Guyanese woman beaten in Trinidad over uncooked meal

(Trinidad Express) A security officer who admitted that he slapped his wife over an uncooked meal was on Monday jailed for 12 months with hard labour.

Sheldon Thomas, 49, appeared before magistrate Alicia Chankar charged with assaulting Hollice Thomas, occasioning a wound.

Police prosecutor Cleyon Seedan told the court that at 6.30 p.m. on Sunday, the victim was at their Diamond Village home when she and Thomas had an argument over an uncooked meal and also over a bag containing her personal belongings.

He dealt his wife lashes about her body. She was also slapped to the right side of her face causing injuries.

A report was made to the police and the husband and wife were met at the house. Hollice Thomas, 36, was taken for treatment at hospital.

A medical report from the San Fernando General Hospital showed she suffered bruising and swelling to her right cheek, a laceration to her inner bottom lip, bruising and tenderness and blunt trauma to her head which caused headaches.

Convicted: Sheldon Thomas

Thomas told the court that they had “a little argument” which got physical. “It was something that was piling up a long while … I apologize,” he said.

His wife, a Guyanese national, described Thomas as a “Puncheon drinker” and said such incidents happened when he drank.

She said they had a three year old son and during Sunday’s incident she and the child were chased with a chopper and went by a neighbour.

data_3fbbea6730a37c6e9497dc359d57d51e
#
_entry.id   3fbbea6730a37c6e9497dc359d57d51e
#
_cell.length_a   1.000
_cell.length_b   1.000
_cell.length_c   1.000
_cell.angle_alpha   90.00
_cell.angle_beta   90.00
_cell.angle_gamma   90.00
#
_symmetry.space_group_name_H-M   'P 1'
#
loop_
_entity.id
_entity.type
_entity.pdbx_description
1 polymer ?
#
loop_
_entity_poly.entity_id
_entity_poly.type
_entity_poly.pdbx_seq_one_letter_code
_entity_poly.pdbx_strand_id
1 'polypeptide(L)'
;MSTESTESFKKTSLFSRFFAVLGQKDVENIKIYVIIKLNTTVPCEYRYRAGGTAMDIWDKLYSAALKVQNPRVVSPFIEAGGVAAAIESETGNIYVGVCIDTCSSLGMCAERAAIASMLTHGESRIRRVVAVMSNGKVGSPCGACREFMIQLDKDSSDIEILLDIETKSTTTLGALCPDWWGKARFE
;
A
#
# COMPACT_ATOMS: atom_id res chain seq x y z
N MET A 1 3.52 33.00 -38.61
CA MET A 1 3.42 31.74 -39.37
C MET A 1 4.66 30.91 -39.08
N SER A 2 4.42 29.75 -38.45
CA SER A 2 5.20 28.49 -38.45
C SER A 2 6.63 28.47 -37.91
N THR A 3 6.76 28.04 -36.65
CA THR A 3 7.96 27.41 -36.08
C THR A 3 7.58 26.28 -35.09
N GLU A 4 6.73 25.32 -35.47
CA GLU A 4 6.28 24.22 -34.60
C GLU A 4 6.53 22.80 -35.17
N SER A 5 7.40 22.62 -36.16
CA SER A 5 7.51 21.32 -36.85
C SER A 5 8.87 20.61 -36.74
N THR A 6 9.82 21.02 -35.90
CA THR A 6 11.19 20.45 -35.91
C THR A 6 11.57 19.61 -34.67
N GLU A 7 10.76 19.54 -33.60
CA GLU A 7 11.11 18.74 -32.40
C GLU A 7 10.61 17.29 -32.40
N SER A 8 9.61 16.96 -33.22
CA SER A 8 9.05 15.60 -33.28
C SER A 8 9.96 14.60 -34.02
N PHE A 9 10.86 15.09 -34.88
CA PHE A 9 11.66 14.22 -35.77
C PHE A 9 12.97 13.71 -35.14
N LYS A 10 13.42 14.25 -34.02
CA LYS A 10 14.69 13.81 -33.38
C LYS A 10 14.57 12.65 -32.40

Thomas said he did into always behave in such a manner. Chankar told him “Once is too much.”

Thomas who was charged in the past with attempted murder but said the case was dismissed after the alleged victim did not want to give evidence, was sentenced him to 12 months hard labour.

Hollice Thomas said it was not the first time she made a report against her husband to the police. She said last year she went to the San Fernando police station and spoke to a female police officer. “I told her I was being abused and I was fearful.” Thomas said while the report was taken, nothing came out of it.

Seedan explained that the procedure is that all reports should be recorded and should be investigated and based on that investigation and its merit, the proffering of the charge is done.

Chankar told the prosecutor to direct Mungal to locate the officer who took Hollice Thomas’s previous report. “We’re supposed to be proactive,” Chankar said.